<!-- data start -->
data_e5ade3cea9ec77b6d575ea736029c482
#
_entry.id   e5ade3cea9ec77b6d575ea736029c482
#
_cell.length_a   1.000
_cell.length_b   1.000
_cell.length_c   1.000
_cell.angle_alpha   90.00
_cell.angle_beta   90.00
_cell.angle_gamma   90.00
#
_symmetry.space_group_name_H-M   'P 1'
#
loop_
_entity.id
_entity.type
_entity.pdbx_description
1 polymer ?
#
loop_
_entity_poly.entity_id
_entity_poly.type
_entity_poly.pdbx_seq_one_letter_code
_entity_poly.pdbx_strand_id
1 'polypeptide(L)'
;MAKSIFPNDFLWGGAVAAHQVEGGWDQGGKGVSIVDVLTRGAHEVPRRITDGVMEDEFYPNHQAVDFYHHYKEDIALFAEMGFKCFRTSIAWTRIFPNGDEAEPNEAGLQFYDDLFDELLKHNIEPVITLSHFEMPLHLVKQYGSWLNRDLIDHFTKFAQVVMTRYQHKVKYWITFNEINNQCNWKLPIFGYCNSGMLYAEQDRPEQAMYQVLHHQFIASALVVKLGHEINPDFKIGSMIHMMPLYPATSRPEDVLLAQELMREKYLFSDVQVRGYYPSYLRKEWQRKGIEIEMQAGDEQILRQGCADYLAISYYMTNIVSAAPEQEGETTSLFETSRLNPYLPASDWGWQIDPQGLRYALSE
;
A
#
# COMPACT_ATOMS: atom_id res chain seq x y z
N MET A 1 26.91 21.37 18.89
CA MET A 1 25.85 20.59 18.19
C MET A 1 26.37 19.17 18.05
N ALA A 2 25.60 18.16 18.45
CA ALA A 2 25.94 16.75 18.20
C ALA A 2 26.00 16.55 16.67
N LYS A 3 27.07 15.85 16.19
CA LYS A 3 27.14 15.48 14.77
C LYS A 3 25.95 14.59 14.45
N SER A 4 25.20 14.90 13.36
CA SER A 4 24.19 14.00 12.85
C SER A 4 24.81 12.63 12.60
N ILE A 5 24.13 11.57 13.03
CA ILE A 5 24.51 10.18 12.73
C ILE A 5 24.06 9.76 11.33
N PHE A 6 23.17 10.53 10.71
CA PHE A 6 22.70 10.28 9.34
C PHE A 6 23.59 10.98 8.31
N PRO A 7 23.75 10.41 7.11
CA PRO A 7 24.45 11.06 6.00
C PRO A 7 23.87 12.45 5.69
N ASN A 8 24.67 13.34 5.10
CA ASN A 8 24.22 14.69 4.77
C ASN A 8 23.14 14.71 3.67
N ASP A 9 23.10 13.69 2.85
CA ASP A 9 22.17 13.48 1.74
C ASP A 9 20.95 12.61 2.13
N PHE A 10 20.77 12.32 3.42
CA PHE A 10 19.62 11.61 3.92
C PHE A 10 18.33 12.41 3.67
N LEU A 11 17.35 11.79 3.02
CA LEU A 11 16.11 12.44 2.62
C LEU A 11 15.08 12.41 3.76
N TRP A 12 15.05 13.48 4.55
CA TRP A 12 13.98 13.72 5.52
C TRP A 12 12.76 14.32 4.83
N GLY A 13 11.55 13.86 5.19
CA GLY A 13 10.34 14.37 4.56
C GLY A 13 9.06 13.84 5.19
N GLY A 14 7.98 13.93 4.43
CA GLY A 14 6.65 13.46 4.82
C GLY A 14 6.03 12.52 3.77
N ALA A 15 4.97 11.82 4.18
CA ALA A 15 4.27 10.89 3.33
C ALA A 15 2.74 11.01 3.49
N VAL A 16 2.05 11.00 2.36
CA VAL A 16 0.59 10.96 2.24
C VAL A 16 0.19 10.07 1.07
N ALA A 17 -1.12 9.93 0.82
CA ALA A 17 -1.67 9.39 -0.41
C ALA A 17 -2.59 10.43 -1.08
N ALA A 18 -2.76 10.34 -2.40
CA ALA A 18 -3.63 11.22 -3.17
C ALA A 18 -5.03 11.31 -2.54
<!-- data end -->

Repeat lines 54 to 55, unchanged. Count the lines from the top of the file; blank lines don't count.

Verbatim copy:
C ASN A 8 23.14 14.71 3.67
N ASP A 9 23.10 13.69 2.85